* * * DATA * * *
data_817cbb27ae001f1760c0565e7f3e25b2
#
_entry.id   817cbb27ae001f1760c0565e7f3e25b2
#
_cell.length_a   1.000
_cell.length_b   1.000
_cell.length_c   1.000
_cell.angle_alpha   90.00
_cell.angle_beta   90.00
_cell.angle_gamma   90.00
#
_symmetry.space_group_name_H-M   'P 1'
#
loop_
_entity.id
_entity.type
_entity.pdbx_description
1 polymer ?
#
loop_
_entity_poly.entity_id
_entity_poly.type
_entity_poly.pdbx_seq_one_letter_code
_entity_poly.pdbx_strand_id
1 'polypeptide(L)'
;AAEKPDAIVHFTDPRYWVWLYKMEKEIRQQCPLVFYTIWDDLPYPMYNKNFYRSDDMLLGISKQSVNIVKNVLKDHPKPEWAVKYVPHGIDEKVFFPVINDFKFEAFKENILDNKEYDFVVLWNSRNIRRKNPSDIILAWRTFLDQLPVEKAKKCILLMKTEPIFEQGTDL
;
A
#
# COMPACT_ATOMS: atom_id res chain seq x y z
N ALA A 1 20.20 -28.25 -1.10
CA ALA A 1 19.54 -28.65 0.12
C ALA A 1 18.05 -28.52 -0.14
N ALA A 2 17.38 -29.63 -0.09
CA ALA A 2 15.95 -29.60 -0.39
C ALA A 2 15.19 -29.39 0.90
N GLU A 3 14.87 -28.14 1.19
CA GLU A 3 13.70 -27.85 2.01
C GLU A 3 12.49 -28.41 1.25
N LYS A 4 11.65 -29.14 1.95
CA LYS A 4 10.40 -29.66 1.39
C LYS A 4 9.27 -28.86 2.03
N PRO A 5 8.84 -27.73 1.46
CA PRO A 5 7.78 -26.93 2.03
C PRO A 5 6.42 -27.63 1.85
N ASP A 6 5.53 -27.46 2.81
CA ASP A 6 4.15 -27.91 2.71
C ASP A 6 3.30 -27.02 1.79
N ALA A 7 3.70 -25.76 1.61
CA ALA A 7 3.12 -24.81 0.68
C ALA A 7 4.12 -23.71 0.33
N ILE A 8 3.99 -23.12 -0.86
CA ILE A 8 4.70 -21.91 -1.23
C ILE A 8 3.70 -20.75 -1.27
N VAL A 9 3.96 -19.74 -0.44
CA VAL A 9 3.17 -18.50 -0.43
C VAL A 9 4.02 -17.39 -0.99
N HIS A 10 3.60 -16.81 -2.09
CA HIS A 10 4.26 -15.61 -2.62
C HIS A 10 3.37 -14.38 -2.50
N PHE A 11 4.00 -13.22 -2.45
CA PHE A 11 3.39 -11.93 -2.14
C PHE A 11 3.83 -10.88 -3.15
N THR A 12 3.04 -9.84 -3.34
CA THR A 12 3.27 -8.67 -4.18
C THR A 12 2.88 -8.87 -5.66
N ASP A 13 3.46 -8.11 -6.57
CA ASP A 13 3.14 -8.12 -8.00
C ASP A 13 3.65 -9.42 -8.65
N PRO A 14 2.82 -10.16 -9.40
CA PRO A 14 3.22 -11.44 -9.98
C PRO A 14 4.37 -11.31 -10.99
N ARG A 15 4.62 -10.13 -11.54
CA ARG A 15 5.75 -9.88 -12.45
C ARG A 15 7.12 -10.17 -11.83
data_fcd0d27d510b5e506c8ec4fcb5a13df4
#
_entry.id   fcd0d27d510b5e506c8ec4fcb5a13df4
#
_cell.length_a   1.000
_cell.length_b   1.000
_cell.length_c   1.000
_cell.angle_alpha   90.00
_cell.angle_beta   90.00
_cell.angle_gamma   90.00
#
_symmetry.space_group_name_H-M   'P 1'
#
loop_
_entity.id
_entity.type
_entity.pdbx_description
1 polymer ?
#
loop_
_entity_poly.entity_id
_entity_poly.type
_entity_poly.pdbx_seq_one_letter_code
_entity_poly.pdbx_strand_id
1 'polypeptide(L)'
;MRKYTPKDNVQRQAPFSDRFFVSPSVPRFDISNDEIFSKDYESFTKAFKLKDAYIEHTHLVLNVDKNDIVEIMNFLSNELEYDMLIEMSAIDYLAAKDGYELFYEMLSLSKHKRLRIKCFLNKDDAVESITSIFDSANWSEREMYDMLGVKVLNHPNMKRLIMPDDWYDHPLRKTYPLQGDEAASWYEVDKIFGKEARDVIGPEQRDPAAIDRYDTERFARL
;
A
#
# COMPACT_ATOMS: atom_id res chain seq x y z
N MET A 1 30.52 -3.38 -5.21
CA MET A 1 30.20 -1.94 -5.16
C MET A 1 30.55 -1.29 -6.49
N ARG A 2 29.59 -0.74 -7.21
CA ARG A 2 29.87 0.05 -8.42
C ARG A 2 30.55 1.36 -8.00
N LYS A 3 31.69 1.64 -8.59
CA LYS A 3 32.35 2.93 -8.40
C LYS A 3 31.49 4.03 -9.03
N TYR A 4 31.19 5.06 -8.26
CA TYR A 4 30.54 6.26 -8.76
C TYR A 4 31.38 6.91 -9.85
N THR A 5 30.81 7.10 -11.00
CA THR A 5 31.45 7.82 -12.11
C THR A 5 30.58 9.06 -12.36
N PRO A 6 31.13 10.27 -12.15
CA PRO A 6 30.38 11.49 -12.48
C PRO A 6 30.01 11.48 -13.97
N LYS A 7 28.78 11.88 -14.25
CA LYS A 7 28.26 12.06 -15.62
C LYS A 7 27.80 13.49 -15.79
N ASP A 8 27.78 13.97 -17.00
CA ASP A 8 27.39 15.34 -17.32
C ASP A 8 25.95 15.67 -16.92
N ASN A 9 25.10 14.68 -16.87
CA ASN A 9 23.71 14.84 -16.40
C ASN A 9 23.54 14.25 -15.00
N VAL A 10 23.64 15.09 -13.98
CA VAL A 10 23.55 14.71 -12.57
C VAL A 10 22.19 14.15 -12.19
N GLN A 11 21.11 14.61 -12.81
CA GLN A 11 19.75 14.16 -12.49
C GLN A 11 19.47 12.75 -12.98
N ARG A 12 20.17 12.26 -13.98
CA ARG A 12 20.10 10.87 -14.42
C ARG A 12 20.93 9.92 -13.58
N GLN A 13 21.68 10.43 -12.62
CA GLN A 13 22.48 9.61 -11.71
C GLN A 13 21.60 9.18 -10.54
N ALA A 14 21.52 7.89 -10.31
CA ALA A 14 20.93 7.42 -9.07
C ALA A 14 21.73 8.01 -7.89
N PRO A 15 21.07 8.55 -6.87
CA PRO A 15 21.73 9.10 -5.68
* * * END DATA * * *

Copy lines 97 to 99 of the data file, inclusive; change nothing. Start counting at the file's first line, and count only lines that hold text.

_entity_poly.type
_entity_poly.pdbx_seq_one_letter_code
_entity_poly.pdbx_strand_id